Abridged EXTRACT from Diary of a Provincial
I'd never been to the Glass Bar before although my partner Georgie
is a regular, being in
London more often, meeting up with work connections.
Was amazed and charmed. Resembled Doctor Who's tardis - tiny on the outside,
spacious within - enough room for several settees, armchairs, coffee tables
and masses of women. Would have liked to go over the room with a tape measure
and then compared inside measurement with outside measurement. Said as much
Georgie immediately welcomed as if she's an old
and dear friend of everybody. I stood behind her,
my smile about level with her shoulder. Suddenly
felt I had a deeper understanding of what, HRH, Prince
Philip might have gone through. Obviously many of
his more ill-judged remarks were a form of attention
''This is Margaret.'' Georgie finally remembered
me, ''Margaret, meet Rosemary, Sandra, Abi, Chris,
Tanya, Lizzie, Jo Anne....''
As always when I came into London with Georgie
to meet her friends I regretted my choice of clothes,
my wide, flapping trousers which I'd seen as boho-chic
looked ridiculous, everyone else wore boot leg jeans,
the collar of my shirt was unfashionably huge and
there wasn't a patterned shirt in the room never
mind a pattern of gaily wrapped toffees. How did
I invariably get everything so wrong?
''Hi what do you do?'' I asked Lizzie or maybe
''I'm a choreographer - modern ballet and jazz
Swallowed, 'Crikey' and 'Well I never', said instead,
''So how do you know Georgie?''
''She designed the lighting for our company's last
production, Women on women want Women on Women.
Georgie's brilliant. How do you know her?''
''I'm her partner. We've been together nearly ten
years. Anniversary next month.''
''Great'', she said making 'great' sound somehow
like 'dreary'. ''Better get a drink. You're ok, aren't
you?'' She nodded towards my almost empty glass.
''Yes. Fine. This is more than a sufficiency,''
kicked myself in the leg, hard.
Sandra or Lizzie disappeared into crowd around
the bar. Could see Georgie at the crowd's centre.
Sighed. Drooped. Slumped. Suddenly my glass was whisked
out of my hand and replaced with a full one.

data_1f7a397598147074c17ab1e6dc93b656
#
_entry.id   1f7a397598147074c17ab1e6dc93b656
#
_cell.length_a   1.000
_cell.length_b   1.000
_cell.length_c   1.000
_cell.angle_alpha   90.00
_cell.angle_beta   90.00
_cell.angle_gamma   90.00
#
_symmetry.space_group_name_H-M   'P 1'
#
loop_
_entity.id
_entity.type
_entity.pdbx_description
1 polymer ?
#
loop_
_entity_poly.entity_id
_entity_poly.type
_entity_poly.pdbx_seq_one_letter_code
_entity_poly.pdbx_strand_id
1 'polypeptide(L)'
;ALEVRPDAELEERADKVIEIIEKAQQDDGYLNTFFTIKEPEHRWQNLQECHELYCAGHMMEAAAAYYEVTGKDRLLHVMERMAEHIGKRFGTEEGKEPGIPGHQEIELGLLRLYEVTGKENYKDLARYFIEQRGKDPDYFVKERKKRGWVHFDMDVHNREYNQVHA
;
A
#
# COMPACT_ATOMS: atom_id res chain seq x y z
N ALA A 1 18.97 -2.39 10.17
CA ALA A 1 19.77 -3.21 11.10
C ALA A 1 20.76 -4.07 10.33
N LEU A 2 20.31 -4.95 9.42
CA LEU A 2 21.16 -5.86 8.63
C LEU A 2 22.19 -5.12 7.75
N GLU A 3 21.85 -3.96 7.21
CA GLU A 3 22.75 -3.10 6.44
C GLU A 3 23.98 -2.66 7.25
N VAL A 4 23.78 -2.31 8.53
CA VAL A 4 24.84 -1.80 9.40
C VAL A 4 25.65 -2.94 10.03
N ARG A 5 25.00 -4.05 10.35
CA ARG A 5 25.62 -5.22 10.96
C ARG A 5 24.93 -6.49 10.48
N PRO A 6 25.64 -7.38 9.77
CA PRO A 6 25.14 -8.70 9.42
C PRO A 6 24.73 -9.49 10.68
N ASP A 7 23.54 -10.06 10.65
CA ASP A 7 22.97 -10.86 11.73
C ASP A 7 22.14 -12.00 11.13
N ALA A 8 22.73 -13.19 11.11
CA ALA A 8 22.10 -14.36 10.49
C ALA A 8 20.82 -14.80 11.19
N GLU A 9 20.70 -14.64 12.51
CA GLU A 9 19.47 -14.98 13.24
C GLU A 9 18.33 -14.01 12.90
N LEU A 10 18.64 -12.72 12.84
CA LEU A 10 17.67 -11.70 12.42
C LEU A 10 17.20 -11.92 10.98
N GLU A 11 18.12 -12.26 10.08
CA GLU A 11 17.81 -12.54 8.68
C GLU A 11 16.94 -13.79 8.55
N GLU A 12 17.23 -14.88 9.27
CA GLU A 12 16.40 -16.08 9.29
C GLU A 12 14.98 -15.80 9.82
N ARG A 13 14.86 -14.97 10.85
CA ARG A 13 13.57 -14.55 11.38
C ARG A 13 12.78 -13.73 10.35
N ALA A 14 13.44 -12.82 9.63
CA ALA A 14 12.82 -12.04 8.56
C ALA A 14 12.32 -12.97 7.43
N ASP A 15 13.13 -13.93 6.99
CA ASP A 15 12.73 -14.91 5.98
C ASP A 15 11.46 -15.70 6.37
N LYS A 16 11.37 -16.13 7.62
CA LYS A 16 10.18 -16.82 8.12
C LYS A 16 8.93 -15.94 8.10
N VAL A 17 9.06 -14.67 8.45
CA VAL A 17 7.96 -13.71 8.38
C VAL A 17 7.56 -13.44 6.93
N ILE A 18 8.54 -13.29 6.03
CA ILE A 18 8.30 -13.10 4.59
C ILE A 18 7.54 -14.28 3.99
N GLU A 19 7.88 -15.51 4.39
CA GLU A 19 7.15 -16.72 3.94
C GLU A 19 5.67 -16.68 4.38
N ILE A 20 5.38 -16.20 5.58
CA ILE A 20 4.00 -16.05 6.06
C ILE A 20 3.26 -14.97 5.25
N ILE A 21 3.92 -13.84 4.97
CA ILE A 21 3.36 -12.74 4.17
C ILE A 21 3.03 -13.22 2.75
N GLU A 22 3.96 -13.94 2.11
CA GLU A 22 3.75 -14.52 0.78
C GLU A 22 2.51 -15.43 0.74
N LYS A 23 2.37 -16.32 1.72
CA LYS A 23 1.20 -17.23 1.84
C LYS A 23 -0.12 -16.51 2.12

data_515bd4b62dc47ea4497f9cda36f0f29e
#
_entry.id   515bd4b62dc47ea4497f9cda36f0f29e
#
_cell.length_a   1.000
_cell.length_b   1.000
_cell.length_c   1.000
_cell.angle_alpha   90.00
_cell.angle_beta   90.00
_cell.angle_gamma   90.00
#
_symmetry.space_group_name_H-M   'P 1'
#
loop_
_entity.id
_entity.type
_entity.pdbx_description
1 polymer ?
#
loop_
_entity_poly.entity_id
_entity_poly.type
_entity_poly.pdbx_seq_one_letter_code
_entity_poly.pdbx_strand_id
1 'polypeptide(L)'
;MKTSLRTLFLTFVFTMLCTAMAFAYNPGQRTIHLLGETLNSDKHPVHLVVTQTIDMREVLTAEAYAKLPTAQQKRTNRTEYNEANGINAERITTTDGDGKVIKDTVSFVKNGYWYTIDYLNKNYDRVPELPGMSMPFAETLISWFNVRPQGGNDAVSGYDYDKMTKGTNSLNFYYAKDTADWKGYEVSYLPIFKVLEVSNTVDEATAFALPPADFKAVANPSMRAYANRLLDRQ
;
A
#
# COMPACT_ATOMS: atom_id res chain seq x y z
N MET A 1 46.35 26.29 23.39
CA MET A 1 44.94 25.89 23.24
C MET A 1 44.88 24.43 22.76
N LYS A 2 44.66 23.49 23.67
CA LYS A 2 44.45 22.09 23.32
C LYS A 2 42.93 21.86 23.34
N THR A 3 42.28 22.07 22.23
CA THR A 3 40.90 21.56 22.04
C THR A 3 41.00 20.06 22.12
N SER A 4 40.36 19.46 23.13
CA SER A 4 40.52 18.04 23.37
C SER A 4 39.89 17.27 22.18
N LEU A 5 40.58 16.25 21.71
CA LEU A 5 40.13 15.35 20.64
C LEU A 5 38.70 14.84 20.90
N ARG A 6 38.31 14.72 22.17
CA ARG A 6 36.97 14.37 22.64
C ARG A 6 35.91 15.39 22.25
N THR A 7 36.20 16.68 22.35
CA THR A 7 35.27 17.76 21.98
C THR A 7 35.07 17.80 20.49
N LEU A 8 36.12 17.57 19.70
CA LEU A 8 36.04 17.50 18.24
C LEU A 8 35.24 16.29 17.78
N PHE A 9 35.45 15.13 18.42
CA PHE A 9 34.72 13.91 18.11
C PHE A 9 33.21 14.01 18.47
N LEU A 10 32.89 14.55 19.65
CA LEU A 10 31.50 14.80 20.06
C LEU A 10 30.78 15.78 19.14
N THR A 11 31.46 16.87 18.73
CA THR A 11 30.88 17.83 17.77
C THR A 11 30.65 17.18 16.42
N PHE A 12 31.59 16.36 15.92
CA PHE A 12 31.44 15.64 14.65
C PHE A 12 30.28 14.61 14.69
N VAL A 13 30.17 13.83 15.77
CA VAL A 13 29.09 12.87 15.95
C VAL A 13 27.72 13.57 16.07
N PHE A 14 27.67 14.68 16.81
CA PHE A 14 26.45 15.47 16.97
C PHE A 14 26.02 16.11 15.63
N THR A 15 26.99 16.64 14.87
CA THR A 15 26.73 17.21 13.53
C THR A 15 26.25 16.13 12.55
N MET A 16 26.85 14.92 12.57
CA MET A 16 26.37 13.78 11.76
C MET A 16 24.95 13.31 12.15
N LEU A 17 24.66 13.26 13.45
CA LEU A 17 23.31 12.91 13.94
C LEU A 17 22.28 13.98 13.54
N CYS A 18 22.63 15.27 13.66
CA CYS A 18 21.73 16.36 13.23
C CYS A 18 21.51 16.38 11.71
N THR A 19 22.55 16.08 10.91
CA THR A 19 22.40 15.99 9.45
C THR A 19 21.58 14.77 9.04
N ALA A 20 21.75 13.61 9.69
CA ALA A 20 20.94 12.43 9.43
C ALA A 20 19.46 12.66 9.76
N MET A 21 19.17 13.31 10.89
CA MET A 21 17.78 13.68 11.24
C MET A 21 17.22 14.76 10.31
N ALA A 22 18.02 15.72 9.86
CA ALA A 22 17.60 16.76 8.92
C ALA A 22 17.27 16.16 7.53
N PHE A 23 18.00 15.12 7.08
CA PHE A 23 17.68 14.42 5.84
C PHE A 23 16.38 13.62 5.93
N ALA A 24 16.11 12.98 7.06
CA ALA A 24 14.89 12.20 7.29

I stared into a rather sombre face. Tanned but
not like Georgie's tanning booth tan. Tanned like
someone gets when they work outdoors. The woman must
have been at least ten years my junior. She was my
height; brown hair cut short, steady brown eyes.
Nothing really distinctive about her and yet the
thought sped across my mind that she was quite unique.
Not in an immediate physical attraction way, just
an observation, a first impression. And I knew absolutely
that this first impression was true.
''Thank you'', I said, ''I'm Margaret.''
''I know. I heard someone introduce you. I'm -'',
but she got no further, another woman grabbed hold
of her hand and pulled her across the room, ''Bye,''
she called out, ''Take care.''
Which was nice. Which for a little while transformed
the evening. Met up with Georgie's parents. Georgie
adores them. I'd adore them if they'd adore me. They
quite like me but ideally they want a much grander
partner for their only daughter. I don't mind. Or
I didn't mind. My happiness held right up till we
left the restaurant. We stood on the pavement saying
our goodbyes, buttoning up coats, kissing cheeks.
The parent looked fondly at me as if I was at least
an endearing puppy. One with high spirits and boundless,
bounding good nature. I didn't mind that either.
I said, ''Now don't forget, put aside Saturday
March the 20th. You can stay over. There
won't be masses of guests, just close friends and
Georgie's mother said, ''Any particular celebration?''
Georgie said, ''Don't worry ma, nothing definite.''
''But of course it's definite'', I said, ''Or have
you got some secret, romantic plan tucked up your
sleeve? Can you believe it, a decade together and
still deliriously happy?''
Couldn't stop burbling. Ma and Pa-in-law were looking
uneasy, sending enquiring glances to Georgie, Georgie
shaking her head at them and narrowing her eyes.
Something was very wrong. I shut up.
Georgie said, ''We'll have to see.''
In silence we walked to where our car was parked.
In silence we drove for nearly an hour. Georgie switched
the radio on once, Eric Clapton singing about his
darling looking wonderful that evening. She switched
Georgie broke the silence. She said in a quiet,
cold voice, ''I wish you hadn't gone on like that.
Why must you always pre-empt a situation?''
Had no answer as not aware that I pre-empted situations.
''All I'm saying,'' she continued, ''is it's not
such a great idea making a fuss over one day in the
calendar and anyway purely logistically, it's not
going to work out.''
''Why are you talking to me as if I'm a client
and you're explaining a hitch in a business project?''
I asked keeping my voice mild.
''I'm trying to bring you down to earth, that's
''No, that isn't it. You're trying to tell me something
unpleasant but wrapping it up in cold words.''
''Better than turning everything into a bouncing
desperate cheerfulness,'' she said, ''With you everything
has to be a joke or ...a whimper.''
Only I could know the effort it would take for
Georgie to be so cruel. She wasn't , isn't a cruel
woman. These words of hers weren't carelessly said.
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